By Willow Jarosh, R.D., and Stephanie Clarke, R.D.
Q: I’ve heard I should stay away from trans fat because I have high cholesterol. What foods have trans fat? And are they really that bad?
A: What you’ve heard is true—trans fat really are that bad. Eliminating as many sources of trans fat from your diet as possible is an important part of taking care of your heart and health. In fact, everyone should avoid them, even people who don’t have high cholesterol. Here’s what you need to know about these fats and why they’re so unhealthy for your heart:
Trans fat are created when a liquid fat is chemically altered to become a solid. Some food companies and restaurants use trans fat in products because they offer an inexpensive way to add flavor and texture to foods and increase shelf life. You’ll most often find man-made trans fat in baked goods, including pastries, pie crusts, biscuits, crackers; certain stick margarines (all Smart Balance® products are trans-fat free); and shortening. They can also be present in fried foods like French fries and fried chicken.
Research shows that consuming trans fat has a double-whammy effect on your heart health by raising your LDL (bad) cholesterol while lowering your HDL (good) cholesterol. According to the American Heart Association, trans fat can increase your risk of heart disease and stroke, and possibly type-2 diabetes.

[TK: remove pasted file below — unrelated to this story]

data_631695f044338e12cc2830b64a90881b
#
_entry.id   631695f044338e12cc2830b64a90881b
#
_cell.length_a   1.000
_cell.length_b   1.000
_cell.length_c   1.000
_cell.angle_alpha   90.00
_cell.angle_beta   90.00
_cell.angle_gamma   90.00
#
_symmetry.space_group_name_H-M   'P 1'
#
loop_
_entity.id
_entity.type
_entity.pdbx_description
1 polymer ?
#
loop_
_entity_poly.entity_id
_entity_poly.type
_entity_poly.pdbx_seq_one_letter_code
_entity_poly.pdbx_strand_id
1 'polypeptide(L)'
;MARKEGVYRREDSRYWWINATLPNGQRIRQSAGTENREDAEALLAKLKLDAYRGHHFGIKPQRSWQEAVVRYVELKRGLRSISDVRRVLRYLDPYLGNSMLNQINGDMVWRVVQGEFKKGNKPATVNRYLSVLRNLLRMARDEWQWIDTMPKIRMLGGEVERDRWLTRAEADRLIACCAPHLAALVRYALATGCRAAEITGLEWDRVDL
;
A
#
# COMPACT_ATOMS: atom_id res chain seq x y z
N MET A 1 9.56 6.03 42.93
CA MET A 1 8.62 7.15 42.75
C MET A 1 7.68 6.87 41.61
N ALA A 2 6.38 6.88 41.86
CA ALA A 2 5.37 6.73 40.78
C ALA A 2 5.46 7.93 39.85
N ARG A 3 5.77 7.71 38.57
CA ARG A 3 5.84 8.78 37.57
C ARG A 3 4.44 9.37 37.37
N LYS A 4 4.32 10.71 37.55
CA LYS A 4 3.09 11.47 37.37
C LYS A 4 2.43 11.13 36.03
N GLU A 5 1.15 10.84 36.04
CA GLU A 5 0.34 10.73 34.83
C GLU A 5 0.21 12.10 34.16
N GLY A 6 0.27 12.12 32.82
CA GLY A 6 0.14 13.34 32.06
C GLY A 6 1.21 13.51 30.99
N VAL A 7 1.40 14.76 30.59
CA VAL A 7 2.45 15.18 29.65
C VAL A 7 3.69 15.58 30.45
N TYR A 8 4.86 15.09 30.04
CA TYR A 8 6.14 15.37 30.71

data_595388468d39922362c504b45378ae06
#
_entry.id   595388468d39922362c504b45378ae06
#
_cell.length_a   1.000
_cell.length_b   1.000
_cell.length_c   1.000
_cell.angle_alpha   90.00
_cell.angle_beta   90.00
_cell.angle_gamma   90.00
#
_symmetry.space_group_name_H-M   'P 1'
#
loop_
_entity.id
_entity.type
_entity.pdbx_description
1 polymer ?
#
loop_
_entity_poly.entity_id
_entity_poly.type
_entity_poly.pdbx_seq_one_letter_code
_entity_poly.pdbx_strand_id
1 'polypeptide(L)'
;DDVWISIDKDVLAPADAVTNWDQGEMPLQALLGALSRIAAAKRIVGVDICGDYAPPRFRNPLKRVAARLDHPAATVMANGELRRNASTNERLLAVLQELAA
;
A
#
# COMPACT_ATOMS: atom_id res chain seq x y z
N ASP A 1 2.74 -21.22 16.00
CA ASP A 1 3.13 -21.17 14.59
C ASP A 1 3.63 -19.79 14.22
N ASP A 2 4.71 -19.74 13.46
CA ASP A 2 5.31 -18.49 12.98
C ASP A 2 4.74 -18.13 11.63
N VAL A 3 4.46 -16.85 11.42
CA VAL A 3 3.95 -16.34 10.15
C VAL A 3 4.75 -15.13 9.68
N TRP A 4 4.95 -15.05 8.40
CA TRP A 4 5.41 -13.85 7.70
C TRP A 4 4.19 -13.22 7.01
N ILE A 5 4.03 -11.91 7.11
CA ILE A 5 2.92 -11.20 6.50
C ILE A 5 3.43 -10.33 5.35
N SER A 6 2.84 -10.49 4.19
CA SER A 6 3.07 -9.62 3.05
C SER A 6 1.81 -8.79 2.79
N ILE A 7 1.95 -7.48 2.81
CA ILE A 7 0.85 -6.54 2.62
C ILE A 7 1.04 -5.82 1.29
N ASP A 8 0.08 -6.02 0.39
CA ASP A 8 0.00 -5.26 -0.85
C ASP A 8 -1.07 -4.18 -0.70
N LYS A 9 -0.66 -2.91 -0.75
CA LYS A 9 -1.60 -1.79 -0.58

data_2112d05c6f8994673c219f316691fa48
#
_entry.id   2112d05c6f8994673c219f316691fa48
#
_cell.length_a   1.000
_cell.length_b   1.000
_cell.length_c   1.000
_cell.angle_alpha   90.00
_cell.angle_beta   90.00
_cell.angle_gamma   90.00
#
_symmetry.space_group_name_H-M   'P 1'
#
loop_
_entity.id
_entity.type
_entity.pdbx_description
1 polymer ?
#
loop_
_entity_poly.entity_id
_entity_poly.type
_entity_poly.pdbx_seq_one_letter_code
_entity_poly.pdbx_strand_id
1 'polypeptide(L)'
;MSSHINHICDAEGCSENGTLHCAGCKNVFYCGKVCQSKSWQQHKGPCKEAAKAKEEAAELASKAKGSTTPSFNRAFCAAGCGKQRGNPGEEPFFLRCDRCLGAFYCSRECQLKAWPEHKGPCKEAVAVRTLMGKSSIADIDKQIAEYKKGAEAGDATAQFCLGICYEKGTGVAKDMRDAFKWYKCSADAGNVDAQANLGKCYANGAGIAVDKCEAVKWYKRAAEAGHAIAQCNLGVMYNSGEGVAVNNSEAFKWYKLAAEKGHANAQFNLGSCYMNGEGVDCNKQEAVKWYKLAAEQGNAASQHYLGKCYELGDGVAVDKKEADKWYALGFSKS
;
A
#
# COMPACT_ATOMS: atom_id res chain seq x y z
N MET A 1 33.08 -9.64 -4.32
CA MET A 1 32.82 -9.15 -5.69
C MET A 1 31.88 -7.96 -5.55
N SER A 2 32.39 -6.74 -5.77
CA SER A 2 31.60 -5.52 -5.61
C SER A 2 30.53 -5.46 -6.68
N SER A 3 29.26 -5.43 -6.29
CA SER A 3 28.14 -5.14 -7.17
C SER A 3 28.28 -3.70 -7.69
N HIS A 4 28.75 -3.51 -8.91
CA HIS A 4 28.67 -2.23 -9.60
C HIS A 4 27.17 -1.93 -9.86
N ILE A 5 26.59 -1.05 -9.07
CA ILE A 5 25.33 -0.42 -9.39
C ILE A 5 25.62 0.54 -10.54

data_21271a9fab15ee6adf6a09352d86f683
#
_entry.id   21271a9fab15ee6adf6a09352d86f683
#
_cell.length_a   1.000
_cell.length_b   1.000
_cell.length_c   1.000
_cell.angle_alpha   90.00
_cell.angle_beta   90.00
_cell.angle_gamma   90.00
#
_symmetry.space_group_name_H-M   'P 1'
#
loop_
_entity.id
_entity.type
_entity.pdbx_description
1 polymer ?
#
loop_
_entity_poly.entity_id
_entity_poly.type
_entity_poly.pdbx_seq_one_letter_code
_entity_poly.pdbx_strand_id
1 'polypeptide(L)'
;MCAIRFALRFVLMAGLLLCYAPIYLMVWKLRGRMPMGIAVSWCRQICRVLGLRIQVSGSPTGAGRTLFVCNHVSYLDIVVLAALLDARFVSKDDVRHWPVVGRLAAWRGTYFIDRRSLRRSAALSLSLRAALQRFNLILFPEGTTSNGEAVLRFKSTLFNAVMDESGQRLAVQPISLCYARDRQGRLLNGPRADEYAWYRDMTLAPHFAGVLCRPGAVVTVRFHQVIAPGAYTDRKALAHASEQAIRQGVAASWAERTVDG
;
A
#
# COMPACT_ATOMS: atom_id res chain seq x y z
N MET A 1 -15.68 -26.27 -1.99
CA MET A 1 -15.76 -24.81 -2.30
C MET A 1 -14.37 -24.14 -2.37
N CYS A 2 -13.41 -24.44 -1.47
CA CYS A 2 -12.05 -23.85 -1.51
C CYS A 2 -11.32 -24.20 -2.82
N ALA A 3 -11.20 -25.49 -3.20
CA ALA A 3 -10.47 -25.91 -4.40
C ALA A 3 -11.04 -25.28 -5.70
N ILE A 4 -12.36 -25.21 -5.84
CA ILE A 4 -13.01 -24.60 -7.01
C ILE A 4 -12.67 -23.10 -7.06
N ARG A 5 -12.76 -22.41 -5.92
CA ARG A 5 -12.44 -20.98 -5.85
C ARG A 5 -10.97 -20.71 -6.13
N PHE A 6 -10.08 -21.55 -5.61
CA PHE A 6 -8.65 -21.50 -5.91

You can spot trans fat in foods by religiously reading labels on packaged foods. It’s especially important to carefully scan the labels of the foods listed above, but keep in mind that many unsuspecting foods, like breakfast cereal and coffee creamer, can also contain trans fat. First check the nutrition facts panel; the FDA now requires all food manufactures to list trans fat. But even if the trans fat line reads “0 grams”, the food’s not necessarily in the clear yet. There’s a loophole in labeling that allows manufacturers to label a product as having 0 grams of trans fat as long as it has fewer than 0.5 grams per serving. It seems like a small amount, but considering that the American Heart Association recommends getting less than 2 grams of trans fat a day, you could easily surpass it. If you eat two or three servings of a product with .49 grams of trans fat, you’re almost at that daily limit. Plus, there are some naturally occurring trans fat in foods like meat and dairy, and while experts are not sure if they have the same negative impact on your cholesterol, they do count towards the total daily intake. So along with looking at the Nutrition Facts, always remember to check the ingredients list. If you see “partially hydrogenated oil,” the product contains trans fat—and is worth reconsidering.
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